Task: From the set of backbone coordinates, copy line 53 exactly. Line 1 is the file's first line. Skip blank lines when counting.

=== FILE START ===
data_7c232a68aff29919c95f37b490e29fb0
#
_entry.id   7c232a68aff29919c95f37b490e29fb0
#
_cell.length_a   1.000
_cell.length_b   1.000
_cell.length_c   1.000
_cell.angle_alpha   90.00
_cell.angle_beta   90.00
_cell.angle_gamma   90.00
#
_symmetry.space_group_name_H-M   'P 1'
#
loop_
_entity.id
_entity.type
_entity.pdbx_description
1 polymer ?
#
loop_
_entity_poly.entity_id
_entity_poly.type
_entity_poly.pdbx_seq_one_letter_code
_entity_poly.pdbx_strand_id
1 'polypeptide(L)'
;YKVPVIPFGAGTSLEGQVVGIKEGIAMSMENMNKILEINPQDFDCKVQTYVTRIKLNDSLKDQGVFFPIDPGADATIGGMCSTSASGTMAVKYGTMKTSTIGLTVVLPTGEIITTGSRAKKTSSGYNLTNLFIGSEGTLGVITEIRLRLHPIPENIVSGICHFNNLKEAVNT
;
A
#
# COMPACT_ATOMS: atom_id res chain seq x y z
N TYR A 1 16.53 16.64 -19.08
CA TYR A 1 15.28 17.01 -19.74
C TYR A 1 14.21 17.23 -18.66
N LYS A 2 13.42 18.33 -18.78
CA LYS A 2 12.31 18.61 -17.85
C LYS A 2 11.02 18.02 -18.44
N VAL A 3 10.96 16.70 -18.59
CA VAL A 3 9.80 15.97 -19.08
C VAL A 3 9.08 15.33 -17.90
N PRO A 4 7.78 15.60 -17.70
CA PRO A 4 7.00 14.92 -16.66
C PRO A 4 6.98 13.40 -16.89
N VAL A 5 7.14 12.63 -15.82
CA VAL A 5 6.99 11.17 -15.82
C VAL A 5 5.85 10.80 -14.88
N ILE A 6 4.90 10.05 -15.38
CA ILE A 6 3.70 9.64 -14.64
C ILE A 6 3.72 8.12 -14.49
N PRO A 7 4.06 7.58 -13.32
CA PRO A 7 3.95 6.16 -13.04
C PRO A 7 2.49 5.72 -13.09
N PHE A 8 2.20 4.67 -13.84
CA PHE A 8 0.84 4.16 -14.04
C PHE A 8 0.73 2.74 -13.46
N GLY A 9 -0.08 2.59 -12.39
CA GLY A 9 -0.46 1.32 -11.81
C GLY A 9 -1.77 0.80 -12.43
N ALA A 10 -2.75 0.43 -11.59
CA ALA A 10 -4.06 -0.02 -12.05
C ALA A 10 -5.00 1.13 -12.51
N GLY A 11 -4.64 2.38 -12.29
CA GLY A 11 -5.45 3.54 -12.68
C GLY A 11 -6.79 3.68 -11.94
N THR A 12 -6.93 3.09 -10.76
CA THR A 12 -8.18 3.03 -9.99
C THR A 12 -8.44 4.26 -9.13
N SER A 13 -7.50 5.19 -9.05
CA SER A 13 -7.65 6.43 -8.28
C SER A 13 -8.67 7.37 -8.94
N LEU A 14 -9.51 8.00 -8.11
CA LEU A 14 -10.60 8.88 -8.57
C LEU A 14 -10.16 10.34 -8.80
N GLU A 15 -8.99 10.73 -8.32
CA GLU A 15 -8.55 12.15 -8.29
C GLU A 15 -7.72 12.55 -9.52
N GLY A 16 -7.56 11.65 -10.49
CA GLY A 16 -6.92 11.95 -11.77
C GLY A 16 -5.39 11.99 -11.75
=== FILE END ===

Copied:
CA PHE A 8 0.84 4.16 -14.04